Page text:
The Winemakers’ Federation of Australia (WFA) has welcomed the release of the Government’s latest report showing that pregnancy labelling across all sectors of the alcohol beverage industry has increased to more than 75 percent, by top market share – an increase of 15.5 percent on the previous report.
WFA chief executive Tony Battaglene said, “We strongly support continuation of this as a voluntary program. This report clearly shows there is no compelling reason for State or Federal governments to support mandatory labelling.”
The issue of whether to make pregnancy labelling a mandatory requirement is being considered by Health Ministers from all States, Territories and the Federal Government, with a decision expected in the first half of 2018.
“Our target is for 100 percent adoption by wine brands,” Tony said.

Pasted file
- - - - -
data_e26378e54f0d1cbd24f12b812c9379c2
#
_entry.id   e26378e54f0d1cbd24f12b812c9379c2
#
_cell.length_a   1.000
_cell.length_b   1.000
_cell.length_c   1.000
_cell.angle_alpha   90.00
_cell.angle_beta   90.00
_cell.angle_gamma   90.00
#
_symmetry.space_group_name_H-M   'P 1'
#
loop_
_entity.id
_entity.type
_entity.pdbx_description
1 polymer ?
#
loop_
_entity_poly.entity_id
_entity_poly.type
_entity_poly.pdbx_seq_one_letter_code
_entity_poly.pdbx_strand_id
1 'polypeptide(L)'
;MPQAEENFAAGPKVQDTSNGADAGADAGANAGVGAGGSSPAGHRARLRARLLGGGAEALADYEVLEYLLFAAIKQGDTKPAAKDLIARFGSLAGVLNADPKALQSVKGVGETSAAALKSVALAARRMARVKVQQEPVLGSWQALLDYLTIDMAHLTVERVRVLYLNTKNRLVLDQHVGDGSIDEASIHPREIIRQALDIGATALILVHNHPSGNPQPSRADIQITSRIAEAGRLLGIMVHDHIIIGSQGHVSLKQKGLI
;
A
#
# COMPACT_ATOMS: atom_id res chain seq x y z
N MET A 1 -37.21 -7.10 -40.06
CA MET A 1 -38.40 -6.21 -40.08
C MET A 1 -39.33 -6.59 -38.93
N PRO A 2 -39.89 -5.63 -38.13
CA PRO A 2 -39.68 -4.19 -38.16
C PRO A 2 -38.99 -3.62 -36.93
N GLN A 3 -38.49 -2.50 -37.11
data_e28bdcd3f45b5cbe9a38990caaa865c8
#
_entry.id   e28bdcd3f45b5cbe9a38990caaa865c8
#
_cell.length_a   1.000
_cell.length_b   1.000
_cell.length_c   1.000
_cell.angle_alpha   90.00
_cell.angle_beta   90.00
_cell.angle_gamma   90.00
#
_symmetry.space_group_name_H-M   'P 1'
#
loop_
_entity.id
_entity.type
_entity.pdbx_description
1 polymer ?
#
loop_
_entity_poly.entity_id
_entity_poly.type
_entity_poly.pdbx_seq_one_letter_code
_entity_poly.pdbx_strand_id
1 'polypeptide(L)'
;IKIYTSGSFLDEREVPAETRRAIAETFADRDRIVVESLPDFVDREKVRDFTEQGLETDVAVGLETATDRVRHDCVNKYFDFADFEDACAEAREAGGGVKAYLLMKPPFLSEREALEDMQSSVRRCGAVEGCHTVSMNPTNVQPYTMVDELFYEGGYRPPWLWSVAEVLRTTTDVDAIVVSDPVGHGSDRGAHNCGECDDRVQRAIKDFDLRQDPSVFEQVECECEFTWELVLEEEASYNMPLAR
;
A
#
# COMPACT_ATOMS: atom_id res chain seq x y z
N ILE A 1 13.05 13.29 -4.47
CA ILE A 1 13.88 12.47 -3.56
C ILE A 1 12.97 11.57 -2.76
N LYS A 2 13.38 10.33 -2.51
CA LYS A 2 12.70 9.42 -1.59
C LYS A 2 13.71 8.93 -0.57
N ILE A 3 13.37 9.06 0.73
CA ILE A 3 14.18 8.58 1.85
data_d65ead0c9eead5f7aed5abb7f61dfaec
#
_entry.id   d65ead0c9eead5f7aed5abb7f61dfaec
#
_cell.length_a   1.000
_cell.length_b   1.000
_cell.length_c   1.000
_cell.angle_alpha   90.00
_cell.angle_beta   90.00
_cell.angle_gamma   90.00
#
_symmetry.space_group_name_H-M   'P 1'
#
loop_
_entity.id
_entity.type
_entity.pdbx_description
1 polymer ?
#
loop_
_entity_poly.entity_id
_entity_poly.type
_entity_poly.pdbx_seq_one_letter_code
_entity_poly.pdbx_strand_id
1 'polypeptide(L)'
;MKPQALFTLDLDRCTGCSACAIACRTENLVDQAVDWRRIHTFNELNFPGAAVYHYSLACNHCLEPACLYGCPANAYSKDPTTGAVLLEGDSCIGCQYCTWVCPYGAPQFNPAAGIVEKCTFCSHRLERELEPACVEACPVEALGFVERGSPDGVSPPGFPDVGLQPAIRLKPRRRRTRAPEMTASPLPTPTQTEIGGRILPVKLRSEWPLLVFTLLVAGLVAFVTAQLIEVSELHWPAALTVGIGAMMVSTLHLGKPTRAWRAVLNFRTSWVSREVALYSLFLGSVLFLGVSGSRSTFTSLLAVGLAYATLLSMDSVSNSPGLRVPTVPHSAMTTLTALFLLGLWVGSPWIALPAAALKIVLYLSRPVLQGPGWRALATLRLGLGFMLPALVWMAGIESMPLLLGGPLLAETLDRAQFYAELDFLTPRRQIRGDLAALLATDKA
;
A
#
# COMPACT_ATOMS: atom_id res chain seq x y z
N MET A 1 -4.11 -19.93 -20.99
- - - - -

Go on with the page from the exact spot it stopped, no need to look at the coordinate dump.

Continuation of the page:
“This Government report shows we are on track to achieve that. We don’t want to be blind-sided by costly mandatory regulation that may significantly change the logo and design that we have worked so hard to promote in the community.”
The report also identified that there has been an increase in awareness of health messages about drinking while pregnant and that the major source of these messages is health care professionals or informational posters and pamphlets.
“We have always said that labelling must complement broader public health campaigns and be led by healthcare providers. The Australian wine industry has shown our commitment to Governments and the public by being a partner in reinforcing this message through on-label means,” Tony said.
“It is now time for Governments to work together, to clearly identify what the next stage of a targeted awareness campaign focused on public health providers should look like. Back-tracking to claim success from a voluntary program that has already achieved significant coverage at no cost to Governments is disingenuous.
“I applaud all those wineries who have already adopted the voluntary pregnancy logo on their labels and I encourage others to get on board for this vintage, especially small winemakers who may not have been aware of the importance of being part of this program before now.”